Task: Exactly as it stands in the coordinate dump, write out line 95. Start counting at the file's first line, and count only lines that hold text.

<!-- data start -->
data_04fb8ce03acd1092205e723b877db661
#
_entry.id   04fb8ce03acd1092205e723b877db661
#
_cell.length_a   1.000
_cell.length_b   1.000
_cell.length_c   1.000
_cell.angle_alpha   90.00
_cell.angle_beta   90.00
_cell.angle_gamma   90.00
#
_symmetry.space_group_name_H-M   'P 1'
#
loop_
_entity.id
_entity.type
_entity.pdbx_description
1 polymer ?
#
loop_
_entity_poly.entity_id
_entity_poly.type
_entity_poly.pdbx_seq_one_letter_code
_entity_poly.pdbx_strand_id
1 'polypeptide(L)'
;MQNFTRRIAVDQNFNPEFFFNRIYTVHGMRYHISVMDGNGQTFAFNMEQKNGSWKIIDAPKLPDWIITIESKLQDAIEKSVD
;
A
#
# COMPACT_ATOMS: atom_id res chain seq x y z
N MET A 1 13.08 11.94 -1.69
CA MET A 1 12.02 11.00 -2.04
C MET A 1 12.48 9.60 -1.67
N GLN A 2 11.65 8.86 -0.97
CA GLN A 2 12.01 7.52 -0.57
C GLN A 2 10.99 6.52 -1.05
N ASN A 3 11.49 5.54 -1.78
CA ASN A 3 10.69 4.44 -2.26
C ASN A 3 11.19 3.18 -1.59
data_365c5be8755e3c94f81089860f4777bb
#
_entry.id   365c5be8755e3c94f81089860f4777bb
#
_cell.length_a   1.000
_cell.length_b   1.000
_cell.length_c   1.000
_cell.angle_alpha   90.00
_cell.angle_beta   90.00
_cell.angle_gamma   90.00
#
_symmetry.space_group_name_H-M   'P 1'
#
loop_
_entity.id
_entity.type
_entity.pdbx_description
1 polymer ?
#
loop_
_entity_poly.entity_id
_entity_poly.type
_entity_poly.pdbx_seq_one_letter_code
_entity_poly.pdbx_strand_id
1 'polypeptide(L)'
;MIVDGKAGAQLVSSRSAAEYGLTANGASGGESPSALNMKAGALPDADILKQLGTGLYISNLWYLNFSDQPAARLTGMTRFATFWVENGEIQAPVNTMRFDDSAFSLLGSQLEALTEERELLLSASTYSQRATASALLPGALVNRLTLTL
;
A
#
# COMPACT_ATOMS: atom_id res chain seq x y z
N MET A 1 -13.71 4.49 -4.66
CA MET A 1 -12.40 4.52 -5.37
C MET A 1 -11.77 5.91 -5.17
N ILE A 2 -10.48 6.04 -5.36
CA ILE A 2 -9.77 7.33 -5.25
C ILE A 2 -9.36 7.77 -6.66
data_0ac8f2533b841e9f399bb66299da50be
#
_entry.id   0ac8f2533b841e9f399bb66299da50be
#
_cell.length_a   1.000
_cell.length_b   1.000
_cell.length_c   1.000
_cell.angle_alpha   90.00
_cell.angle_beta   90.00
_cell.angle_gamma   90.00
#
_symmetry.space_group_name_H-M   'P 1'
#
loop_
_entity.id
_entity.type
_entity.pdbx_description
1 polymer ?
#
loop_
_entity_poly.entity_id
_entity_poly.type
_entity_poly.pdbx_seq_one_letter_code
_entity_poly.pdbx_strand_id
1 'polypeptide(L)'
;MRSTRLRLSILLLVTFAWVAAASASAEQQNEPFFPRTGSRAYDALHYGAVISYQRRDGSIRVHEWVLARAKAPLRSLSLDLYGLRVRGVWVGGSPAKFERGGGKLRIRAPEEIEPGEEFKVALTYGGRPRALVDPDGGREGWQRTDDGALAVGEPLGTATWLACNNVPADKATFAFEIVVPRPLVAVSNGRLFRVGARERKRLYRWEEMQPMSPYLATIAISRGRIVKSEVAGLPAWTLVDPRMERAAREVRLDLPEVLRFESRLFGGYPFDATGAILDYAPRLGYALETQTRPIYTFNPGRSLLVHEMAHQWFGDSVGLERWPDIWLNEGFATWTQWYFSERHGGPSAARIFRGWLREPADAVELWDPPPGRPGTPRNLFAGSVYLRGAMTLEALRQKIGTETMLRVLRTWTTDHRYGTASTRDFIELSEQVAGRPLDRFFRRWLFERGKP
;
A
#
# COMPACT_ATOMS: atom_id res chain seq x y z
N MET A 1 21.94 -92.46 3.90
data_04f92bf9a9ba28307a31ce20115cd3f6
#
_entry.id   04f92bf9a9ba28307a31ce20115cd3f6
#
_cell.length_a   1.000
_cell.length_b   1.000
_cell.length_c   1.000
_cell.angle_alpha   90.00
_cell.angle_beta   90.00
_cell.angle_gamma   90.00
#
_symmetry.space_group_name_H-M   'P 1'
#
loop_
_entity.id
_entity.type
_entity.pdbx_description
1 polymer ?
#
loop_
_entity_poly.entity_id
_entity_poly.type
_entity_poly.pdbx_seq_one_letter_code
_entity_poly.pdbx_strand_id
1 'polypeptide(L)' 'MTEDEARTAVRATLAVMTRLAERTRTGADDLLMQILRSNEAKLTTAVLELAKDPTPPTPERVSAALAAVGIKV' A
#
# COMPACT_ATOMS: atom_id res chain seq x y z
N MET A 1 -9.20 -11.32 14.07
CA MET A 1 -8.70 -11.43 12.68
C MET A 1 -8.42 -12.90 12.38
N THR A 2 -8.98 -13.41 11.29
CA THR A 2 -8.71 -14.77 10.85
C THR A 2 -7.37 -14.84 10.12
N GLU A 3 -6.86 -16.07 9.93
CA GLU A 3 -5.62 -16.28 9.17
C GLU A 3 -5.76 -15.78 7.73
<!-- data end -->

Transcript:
loop_